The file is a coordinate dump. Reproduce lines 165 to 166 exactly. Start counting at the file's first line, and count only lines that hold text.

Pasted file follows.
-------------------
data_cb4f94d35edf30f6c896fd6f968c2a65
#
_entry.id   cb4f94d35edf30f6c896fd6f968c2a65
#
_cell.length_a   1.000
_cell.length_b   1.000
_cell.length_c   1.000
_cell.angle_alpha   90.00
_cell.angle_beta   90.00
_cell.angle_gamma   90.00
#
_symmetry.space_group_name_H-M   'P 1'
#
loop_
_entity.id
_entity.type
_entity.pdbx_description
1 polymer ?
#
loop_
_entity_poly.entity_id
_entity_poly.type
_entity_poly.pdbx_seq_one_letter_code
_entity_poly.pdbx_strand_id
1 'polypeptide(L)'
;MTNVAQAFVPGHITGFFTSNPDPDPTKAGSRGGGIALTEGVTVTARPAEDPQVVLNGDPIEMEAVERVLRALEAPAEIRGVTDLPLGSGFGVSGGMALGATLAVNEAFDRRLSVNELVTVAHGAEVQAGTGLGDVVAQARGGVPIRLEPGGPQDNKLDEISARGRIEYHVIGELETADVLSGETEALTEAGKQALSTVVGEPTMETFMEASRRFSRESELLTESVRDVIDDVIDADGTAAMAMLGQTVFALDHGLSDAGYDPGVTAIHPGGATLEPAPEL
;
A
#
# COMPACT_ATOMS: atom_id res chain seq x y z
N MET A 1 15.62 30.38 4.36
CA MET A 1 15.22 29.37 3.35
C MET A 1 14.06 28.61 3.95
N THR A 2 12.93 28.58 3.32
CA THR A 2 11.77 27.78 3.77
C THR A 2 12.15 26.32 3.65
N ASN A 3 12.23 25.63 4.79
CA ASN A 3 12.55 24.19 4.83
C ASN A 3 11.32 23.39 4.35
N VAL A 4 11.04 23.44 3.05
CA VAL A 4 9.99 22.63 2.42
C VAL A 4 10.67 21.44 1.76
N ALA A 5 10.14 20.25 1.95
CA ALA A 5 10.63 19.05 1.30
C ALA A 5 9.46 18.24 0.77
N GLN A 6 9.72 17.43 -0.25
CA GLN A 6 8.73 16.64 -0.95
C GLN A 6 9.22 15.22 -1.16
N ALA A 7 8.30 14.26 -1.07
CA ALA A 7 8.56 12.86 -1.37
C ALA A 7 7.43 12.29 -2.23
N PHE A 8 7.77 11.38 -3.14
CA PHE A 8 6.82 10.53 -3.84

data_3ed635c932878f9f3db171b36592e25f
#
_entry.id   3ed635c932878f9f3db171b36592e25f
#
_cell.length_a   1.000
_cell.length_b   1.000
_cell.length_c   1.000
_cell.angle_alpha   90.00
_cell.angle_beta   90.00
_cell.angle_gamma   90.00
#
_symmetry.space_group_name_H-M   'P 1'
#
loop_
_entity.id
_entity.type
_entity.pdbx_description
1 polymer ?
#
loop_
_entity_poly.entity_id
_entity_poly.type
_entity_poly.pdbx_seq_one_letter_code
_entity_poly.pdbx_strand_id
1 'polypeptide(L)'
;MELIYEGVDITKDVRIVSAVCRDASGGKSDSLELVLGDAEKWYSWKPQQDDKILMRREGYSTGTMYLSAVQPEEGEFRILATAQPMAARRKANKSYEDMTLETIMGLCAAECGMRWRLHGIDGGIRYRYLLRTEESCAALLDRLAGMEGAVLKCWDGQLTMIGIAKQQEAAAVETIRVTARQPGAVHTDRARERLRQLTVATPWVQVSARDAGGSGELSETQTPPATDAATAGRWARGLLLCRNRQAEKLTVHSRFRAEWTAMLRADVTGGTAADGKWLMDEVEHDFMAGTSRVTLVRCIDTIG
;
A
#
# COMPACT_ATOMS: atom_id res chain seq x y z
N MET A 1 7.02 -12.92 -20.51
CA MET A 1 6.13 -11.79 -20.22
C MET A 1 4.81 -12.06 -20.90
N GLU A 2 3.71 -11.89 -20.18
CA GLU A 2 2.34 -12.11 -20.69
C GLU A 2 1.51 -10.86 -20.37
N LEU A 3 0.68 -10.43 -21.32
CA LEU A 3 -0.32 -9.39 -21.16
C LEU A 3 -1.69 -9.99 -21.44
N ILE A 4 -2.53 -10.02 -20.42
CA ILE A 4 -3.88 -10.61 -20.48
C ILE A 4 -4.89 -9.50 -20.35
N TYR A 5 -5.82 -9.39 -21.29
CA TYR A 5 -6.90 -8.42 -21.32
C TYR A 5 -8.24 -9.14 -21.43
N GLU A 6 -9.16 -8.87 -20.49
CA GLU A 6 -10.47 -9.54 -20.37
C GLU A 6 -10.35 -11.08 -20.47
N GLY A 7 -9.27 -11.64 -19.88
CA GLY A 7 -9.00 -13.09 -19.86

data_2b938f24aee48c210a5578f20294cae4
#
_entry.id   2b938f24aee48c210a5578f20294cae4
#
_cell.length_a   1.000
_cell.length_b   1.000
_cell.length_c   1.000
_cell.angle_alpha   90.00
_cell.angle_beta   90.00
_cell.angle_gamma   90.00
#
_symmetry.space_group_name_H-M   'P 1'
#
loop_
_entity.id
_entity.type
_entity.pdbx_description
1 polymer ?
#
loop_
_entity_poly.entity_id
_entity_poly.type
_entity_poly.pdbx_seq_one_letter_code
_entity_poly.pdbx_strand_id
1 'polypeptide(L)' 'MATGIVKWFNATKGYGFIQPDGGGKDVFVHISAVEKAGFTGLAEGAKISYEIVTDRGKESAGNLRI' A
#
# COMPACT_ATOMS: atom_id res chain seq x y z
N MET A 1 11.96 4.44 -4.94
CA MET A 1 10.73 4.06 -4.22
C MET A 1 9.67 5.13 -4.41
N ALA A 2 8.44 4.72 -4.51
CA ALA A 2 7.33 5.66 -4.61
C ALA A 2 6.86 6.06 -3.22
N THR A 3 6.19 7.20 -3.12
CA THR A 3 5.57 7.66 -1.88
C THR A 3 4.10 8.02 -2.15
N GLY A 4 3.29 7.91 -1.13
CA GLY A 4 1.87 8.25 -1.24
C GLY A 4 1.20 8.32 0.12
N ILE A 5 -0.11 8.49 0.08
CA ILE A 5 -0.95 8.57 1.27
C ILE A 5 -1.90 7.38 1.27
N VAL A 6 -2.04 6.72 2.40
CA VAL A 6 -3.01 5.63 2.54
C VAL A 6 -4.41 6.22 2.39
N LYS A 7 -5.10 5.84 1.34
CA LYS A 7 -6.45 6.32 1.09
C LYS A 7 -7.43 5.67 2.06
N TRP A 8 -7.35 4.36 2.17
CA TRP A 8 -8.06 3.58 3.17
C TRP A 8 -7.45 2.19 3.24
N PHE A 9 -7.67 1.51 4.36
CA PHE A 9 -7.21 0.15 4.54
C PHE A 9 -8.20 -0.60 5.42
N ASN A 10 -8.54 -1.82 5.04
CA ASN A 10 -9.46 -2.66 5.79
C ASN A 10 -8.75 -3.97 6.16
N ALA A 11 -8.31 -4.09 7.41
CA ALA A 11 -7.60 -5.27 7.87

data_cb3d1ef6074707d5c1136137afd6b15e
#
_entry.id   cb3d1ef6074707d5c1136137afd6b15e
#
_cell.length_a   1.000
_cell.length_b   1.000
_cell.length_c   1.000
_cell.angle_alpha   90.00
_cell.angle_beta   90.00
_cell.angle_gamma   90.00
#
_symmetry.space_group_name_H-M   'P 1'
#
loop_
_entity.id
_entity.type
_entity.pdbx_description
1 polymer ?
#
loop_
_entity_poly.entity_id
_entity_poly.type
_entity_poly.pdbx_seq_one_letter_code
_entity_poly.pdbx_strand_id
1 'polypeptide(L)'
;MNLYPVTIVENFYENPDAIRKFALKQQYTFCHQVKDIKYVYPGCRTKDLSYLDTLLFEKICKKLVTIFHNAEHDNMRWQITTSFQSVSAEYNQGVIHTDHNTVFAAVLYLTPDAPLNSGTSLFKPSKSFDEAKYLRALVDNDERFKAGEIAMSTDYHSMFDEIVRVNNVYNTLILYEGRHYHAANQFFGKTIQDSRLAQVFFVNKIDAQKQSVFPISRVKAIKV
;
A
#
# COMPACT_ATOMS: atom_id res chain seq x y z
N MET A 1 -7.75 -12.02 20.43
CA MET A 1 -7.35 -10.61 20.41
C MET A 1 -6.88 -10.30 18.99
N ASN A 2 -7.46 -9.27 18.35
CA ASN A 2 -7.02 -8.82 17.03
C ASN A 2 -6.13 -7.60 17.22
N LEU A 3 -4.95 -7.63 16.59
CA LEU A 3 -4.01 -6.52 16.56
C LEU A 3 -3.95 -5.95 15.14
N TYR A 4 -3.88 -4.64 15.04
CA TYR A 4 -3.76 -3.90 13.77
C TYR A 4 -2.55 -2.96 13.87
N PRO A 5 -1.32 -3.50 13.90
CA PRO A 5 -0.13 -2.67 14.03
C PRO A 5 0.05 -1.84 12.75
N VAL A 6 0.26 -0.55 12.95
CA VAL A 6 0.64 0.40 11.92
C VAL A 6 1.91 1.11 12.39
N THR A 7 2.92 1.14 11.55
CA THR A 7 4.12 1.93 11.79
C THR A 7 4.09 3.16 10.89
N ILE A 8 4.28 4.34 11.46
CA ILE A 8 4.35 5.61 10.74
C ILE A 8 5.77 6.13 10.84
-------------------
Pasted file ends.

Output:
_entry.id   cb3d1ef6074707d5c1136137afd6b15e
#